Australia is one of those nations that has a very distinct and world-recognized stereotype of its people. However, the beach-loving rugged blonde who enjoys his beer and barbeque in the company of his fellow mates could not be further from the truth today. Although Australia is originally a land both of Indigenous peoples and European immigrants, this former penal colony is composed of a much more diverse population then one might imagine.
The Australian population is no longer one associated and born from a purely anglo-celtic culture. According to the Australian Population Census of 2011 taken by the nation’s Bureau of Statistics, 26% of Australians today are born overseas. In addition, the proportion of those who hail from the European continent is declining. In fact, one of the largest minorities in Australia is its Asian population. Of the top 10 countries of birth for the overseas-born population, China, Vietnam, the Philippines and Malaysia are all represented. Sydney correspondent Nick Bryant of BBC news has noted that Australia “is a country where one in five people- 19% – speak a language other than English in their home. Of these, the most common is Mandarin, yet another reminder of how China specifically, and immigration more generally, is continually changing the character of Australia”.
Asian migration to Australia began in earnest during the 1970s, as a direct result of the close proximity of Australia to Asian nations as well as significant world events such as the fall of Saigon in 1975 and the Tiananmen Square massacre for instance in 1989. In addition, the gradual dismantling of racist Australian immigration policy, known unofficially as the “White Australian Policy” which banned Asian populations from migrating to Australia, also allowed an important stream of people to settle in the country.  The numbers speak for themselves and are very telling of the significant changes occurring in the composition of the Australian population. Journalist Tim Colebatch of The Age National, gives very demonstrative statistics about the evolution of Asian-Australians and states that “In 1947, only 0.3 per cent of Australia’s population had been born in Asia. But their numbers have roughly doubled with every decade since, rising to 2.5 per cent of the population by 1981, 5.5 per cent by 2000, and 9 per cent by mid-2010”.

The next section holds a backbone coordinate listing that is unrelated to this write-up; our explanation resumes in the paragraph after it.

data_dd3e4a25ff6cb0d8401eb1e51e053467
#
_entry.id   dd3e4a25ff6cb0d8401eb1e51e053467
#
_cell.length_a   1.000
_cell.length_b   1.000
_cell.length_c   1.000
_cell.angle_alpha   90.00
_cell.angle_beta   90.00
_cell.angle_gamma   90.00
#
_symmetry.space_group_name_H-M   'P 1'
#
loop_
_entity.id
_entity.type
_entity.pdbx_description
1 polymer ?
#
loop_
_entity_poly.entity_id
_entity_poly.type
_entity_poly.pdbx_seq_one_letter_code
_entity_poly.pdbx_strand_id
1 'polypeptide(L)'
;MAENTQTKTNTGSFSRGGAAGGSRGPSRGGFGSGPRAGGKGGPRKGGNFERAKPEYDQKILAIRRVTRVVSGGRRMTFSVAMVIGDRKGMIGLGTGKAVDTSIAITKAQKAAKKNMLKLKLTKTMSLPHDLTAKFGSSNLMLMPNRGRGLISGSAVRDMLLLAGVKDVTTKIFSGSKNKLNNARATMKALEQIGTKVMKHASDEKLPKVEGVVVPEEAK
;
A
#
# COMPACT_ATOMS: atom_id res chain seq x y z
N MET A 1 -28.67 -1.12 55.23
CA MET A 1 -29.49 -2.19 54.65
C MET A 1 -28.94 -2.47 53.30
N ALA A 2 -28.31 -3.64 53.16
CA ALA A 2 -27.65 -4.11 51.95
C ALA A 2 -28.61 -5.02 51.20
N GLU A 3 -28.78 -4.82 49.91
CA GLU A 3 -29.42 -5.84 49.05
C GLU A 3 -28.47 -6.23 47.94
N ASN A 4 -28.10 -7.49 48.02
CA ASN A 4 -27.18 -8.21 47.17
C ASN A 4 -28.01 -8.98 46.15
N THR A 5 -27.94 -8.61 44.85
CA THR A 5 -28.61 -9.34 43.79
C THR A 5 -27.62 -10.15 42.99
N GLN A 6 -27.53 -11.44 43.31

Australia is now more than ever an international melting pot, yet it continues to struggle to portray this new diversity in its representations abroad. Indeed, Australian culture and cinema have for the past few decades been largely pre-occupied with revisiting, recognizing and making peace with its social and political history, especially regarding the treatment of its Indigenous populations. This phenomenon has opened foreigners’ perspective and understanding of Australian society, culture and its inhabitants yet it has not allowed for an up to date and realistic portrayal of Australia today. Scholar Olivia Khoo of the Curtin University of Technology has published several works relating to what she terms as the emerging Asian Australian Cinema. She describes how “the portrayal of Asian Australians on screen” is still “unfamiliar”, despite the prevalence of Asian populations in and part of contemporary Australian society. 
The steady increase of Asian immigrants in Australia also converges with the rising influence and economic boom of nearby Asian States. The term Asian Century, used to describe the perceived dominance of Asian politics and culture in the 21st century, has profound impacts for Australia. Caroline Henshaw of The Wall Street Journal reports how Australia’s “economy has grown dependant on countries like China”. It is no coincidence that Australia’s leading trading partner is in fact the Democratic Republic of China. In an effort to recognize the Asian trend both within Australia and the Pacific region, Australian Prime Minister Julia Gillard initiated a policy report in 2012 titled “Australia in the Asian Century” that looks at the role that the Nation can play in roles as diverse as the “economy, education, innovation, social cohesion, infrastructure, environmental management, security and diplomacy”.
The face and image of Australia and Australians is rapidly changing. Hopefully with time and initiative the new social realities of this vast nation will be more accurately represented both abroad and in more cultural and professional spheres within Australia itself.